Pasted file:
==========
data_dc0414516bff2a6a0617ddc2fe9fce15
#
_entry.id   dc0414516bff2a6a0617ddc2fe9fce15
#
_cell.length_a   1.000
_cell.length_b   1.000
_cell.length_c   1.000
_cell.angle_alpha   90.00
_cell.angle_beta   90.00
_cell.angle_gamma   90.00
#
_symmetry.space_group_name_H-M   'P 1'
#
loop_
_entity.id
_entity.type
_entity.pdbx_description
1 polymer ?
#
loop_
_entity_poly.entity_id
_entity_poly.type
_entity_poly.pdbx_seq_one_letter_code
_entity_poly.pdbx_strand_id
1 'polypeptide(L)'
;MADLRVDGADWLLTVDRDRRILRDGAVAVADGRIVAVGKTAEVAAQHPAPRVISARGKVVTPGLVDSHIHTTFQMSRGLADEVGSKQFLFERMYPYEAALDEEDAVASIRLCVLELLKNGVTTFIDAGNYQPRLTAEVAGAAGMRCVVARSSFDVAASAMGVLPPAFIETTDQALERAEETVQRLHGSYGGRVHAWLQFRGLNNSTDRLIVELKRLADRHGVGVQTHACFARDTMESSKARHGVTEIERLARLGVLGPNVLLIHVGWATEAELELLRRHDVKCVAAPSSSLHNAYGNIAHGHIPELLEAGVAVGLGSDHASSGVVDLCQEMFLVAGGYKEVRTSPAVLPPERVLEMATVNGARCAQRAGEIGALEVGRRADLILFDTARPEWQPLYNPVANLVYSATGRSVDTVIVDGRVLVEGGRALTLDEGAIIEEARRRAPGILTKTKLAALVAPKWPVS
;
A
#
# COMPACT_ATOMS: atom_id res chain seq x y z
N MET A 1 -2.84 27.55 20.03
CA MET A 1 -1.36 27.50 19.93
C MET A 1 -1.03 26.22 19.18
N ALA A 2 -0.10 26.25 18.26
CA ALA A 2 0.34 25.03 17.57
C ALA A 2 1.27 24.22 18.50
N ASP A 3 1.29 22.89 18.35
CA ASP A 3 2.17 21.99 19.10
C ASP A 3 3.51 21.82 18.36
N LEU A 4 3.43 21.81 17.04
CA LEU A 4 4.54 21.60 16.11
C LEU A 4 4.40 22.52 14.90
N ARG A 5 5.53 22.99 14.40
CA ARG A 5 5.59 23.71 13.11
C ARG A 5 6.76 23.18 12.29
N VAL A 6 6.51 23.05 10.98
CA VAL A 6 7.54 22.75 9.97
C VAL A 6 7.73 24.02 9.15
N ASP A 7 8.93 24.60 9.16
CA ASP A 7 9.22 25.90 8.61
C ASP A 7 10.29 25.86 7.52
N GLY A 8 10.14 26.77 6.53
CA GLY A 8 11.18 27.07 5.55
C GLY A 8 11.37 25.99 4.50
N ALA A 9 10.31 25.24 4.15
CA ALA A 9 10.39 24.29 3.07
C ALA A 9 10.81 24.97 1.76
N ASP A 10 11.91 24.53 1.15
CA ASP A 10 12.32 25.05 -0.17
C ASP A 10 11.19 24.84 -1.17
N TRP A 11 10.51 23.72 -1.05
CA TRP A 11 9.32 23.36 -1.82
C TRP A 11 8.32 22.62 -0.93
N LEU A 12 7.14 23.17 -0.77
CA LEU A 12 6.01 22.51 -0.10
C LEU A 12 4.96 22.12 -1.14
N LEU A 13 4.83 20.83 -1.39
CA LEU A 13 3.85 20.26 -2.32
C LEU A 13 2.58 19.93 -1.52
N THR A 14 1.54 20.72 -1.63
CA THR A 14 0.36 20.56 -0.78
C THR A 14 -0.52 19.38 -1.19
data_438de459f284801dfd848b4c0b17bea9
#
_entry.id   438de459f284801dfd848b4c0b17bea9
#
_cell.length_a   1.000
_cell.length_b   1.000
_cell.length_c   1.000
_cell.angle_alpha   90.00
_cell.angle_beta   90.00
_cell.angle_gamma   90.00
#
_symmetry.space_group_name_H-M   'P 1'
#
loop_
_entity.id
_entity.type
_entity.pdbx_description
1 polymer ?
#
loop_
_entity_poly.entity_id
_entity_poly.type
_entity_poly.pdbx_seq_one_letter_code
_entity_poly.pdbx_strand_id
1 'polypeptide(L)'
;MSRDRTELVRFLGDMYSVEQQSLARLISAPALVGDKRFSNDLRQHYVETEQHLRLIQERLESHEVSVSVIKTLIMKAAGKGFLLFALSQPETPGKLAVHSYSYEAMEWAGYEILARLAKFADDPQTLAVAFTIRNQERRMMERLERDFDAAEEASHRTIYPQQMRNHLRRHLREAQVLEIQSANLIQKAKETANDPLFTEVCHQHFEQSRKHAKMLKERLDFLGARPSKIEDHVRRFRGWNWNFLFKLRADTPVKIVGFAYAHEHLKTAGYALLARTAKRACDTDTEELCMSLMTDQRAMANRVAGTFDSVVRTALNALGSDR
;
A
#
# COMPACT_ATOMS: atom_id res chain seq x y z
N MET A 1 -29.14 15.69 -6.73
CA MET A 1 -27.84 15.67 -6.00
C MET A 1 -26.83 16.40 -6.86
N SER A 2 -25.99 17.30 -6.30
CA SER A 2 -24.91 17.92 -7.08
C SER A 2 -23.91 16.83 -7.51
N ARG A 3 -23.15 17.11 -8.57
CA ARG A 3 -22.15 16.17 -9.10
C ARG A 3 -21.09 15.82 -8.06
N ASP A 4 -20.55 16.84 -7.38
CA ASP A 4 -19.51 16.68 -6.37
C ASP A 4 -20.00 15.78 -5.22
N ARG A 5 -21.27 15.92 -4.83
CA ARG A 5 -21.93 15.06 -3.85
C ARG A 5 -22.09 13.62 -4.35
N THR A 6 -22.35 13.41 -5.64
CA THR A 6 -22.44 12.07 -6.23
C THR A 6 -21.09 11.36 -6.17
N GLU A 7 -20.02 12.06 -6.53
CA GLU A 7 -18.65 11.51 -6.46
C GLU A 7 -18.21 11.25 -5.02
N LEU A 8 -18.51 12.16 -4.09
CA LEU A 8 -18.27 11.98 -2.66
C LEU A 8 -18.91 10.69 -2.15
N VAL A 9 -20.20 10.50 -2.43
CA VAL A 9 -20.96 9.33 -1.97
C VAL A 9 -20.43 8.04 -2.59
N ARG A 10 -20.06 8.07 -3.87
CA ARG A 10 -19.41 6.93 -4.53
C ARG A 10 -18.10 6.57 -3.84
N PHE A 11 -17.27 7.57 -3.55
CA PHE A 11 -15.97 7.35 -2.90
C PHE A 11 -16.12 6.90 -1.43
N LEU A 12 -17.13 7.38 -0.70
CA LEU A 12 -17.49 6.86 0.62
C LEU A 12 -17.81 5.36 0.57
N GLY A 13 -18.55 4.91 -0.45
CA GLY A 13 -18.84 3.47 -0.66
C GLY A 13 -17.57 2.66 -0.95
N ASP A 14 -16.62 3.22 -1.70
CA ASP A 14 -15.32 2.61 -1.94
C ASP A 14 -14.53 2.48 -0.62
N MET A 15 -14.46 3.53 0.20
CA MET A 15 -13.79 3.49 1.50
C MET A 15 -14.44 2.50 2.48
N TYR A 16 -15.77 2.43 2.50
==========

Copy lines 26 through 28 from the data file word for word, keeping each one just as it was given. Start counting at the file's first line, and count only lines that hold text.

;MADLRVDGADWLLTVDRDRRILRDGAVAVADGRIVAVGKTAEVAAQHPAPRVISARGKVVTPGLVDSHIHTTFQMSRGLADEVGSKQFLFERMYPYEAALDEEDAVASIRLCVLELLKNGVTTFIDAGNYQPRLTAEVAGAAGMRCVVARSSFDVAASAMGVLPPAFIETTDQALERAEETVQRLHGSYGGRVHAWLQFRGLNNSTDRLIVELKRLADRHGVGVQTHACFARDTMESSKARHGVTEIERLARLGVLGPNVLLIHVGWATEAELELLRRHDVKCVAAPSSSLHNAYGNIAHGHIPELLEAGVAVGLGSDHASSGVVDLCQEMFLVAGGYKEVRTSPAVLPPERVLEMATVNGARCAQRAGEIGALEVGRRADLILFDTARPEWQPLYNPVANLVYSATGRSVDTVIVDGRVLVEGGRALTLDEGAIIEEARRRAPGILTKTKLAALVAPKWPVS
;
A